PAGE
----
While staying close to home and out of crowds, I’ve been cooking from my freezer and pantry. Always a proponent of keeping a well-stocked larder, it’s paying off now.
My habit when taking the last of anything from my shelf is to buy another one, and if it’s on sale and something I use often, I buy two or three.
I take a little guff from my family for this, but who’s laughing now?
This week I’m advocating my mother’s spaghetti sauce, and while a card-carrying omnivore, this is easily tailored for my vegetarian friends. Instead of adding chicken bouillon or soup base, use vegetable bouillon instead — and don’t add meat. Just as flavorful and fills the bill for a vegetarian.
I like to add mushrooms, but they are optional. Since neither of my girls are fans, I cook them separate.
By the way, a trick for cooking mushrooms for any use is to start them in a heavy, dry skillet. This will cook out moisture and allow them to brown nicely, not stew in their own juices. When done, toss in sauce or add butter, chopped garlic, a little parsley or other green herb for a great side dish or accompaniment.
FROM THE VINE I have the utmost respect for our artisan Central Coast wines, but I’m always looking out for really good value wines.
This recipe makes a lot, freezes well and I use it for dishes other than spaghetti. Good over meatloaf, when making stuffed bell peppers, lasagna, anything with parmesan such as chicken or eggplant. And, if that isn’t enough, spice it up with chili powder and cumin, add cooked beans and you have tasty bowl of chili.
Another thing I do, after adding canned tomato products to pot I always rinse cans with water which I toss into the mix. This serves two purposes. First, it cleans cans for recycling, and you get all the tomato goodness.
1/2 cup (or more) olive oil
10 stalks celery, chopped
2 big onions, chopped
2 to 3 cloves garlic, minced
1 whole fennel bulb
6 cans (14-1/2 ounce) “recipe ready” chopped tomatoes
3 tomato cans water
4 cans (15 ounce) tomato sauce
2 cans water
4 cans (6 ounce) tomato paste
2 cans water
4 cups water
1/2 teaspoon whole fennel seed
1 tablespoon dried oregano
2 teaspoons dried basil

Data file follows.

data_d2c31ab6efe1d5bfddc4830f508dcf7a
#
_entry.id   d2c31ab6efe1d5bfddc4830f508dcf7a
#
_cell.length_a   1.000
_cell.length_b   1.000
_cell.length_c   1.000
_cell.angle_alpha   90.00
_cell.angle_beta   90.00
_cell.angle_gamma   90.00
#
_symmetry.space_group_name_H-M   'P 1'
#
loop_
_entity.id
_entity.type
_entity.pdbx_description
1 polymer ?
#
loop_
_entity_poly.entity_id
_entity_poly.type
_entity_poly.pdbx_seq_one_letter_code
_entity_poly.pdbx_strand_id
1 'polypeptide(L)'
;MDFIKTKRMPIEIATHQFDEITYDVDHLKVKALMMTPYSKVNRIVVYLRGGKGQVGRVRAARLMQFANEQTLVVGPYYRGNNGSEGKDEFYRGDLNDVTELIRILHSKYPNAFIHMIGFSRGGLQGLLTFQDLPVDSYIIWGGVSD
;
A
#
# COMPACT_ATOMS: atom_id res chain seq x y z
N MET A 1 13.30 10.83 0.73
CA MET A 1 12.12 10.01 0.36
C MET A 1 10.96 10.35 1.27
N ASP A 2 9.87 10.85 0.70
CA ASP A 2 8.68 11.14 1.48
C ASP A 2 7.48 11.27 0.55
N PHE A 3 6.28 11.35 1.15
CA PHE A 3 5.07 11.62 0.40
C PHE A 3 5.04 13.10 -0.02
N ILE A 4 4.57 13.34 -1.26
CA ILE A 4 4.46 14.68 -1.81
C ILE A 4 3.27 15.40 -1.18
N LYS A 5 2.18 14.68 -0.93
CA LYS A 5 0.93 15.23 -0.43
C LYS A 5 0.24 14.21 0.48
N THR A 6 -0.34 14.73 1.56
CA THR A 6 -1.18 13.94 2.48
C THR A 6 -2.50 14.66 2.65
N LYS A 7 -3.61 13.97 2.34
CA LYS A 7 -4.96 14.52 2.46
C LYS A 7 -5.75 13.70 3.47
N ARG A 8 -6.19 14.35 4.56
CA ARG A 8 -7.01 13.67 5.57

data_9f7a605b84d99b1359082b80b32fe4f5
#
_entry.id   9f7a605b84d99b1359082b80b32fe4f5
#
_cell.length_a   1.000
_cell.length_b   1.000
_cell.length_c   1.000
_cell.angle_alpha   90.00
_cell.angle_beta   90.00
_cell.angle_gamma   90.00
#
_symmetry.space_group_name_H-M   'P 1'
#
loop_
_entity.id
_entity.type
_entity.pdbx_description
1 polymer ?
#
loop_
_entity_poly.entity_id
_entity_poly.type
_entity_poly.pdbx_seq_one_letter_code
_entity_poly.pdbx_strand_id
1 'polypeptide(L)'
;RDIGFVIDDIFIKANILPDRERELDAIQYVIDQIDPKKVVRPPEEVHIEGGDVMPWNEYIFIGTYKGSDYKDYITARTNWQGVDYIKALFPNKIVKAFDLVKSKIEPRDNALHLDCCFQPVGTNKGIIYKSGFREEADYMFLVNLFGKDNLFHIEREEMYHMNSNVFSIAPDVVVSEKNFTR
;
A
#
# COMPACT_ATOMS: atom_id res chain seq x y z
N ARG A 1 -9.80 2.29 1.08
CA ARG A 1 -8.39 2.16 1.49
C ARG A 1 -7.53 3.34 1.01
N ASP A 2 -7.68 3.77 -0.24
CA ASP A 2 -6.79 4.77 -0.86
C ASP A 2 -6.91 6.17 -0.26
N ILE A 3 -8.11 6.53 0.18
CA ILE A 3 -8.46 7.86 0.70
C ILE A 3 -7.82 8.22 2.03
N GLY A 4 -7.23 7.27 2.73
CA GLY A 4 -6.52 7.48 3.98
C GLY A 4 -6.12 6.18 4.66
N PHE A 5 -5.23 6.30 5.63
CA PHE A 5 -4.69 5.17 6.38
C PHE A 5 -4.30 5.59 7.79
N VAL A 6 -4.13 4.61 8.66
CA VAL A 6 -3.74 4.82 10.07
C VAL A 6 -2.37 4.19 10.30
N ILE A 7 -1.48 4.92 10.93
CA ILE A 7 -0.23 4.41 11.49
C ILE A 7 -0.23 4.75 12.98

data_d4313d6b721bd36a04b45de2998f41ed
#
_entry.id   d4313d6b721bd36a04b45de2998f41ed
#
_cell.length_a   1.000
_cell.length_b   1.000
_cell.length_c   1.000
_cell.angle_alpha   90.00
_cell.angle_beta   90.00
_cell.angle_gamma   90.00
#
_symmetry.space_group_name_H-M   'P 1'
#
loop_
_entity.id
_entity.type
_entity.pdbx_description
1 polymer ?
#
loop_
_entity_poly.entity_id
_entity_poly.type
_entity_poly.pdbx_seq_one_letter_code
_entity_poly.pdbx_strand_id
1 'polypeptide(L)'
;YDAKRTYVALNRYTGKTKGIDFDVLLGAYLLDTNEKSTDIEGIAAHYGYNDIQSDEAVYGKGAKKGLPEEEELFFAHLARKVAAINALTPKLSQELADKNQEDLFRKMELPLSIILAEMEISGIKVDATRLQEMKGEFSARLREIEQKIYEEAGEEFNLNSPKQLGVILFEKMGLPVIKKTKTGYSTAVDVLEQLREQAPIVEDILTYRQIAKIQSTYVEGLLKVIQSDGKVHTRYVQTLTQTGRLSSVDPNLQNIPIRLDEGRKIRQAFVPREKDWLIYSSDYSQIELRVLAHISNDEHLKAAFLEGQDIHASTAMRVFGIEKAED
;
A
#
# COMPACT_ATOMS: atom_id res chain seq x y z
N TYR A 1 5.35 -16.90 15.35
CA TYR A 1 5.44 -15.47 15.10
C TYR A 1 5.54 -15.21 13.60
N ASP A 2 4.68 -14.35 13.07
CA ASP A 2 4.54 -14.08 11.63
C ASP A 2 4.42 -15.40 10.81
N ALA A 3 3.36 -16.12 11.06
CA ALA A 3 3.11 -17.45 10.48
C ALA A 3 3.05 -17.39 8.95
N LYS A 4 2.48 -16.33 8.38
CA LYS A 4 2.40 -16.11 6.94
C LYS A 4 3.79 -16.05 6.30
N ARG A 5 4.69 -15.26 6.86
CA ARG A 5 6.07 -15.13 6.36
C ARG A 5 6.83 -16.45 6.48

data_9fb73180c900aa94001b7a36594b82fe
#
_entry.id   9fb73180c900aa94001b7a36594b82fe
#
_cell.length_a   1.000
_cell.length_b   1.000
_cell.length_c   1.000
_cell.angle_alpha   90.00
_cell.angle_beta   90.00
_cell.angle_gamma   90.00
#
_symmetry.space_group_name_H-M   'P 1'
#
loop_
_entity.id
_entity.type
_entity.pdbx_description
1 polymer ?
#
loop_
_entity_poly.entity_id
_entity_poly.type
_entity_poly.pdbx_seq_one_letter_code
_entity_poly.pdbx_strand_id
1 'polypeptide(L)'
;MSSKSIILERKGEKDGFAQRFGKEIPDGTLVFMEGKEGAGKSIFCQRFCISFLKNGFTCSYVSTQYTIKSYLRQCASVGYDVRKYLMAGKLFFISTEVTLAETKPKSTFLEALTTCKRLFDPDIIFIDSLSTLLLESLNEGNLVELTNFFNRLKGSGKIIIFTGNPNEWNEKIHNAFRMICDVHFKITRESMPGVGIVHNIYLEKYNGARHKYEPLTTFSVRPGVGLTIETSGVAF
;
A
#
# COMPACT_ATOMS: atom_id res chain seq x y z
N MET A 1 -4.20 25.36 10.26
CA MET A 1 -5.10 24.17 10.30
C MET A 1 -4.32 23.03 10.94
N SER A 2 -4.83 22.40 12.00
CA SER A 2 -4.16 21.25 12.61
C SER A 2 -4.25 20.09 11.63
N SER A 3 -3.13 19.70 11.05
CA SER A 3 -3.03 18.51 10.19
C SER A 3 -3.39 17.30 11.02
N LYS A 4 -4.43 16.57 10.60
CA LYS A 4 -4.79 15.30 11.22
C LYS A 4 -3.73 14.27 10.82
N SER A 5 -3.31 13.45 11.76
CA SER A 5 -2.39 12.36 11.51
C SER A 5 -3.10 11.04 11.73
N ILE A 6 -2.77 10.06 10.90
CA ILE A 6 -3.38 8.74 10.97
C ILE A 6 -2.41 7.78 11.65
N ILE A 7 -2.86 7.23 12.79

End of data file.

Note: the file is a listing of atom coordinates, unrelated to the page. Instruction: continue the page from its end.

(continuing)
1/4 cup dried parsley
3 teaspoons chicken base (or use 3 chicken bouillon cubes)
* * *
2 tablespoons olive oil
1-1/2 pound ground pork*
2-3/4 pound ground beef*
salt and pepper to taste
1 teaspoon whole fennel seed
2 teaspoons dried oregano
1 teaspoon dried basil
6 to 8 large brown or white mushrooms, cleaned and sliced, optional
Place a large soup kettle or stew pot over medium heat and add oil. When heated, cook celery while chopping onions. Add onions and continue cooking. Meanwhile, cut feathery greens from fennel bulb and set aside. Slice bulb and add to onions and celery. Cook until onions are translucent then add garlic. When vegetables are wilted and slightly browned, add tomato products and herbs. Bring to a boil, turn heat down to a fast simmer and cook for at least one and one half hours. Stir occasionally and adjust heat if necessary. Sauce should thicken slightly.
For meat: Heat frying pan over medium heat, add oil. Cook ground meat together in batches, mashing and stirring to break up. Make sure pan is hot before adding meat, don’t overload. Add seasonings to meat and cook until just done, don’t overcook. Cook mushrooms and add to finished sauce along with meat mixture.
*Meat may be substituted with ground chicken or turkey.
NOTE: Always use whole-leaf dried oregano and basil, not ground. The same with fennel, use seeds because they impart an Italian sausage flavor to sauce. I usually add more parsley after adding meat, another couple of tablespoons at least and some chopped fennel fronds.
We are putting together a list of area restaurants, bars and other businesses that have been impacted by the state of California's coronavirus…
Pico has reopened with new Executive Chef John Wayne Formica, affectionately known as the “Traveling Cowboy Chef,” at the helm.
Long-time Valley resident Elaine Revelle can be reached at firstname.lastname@example.org
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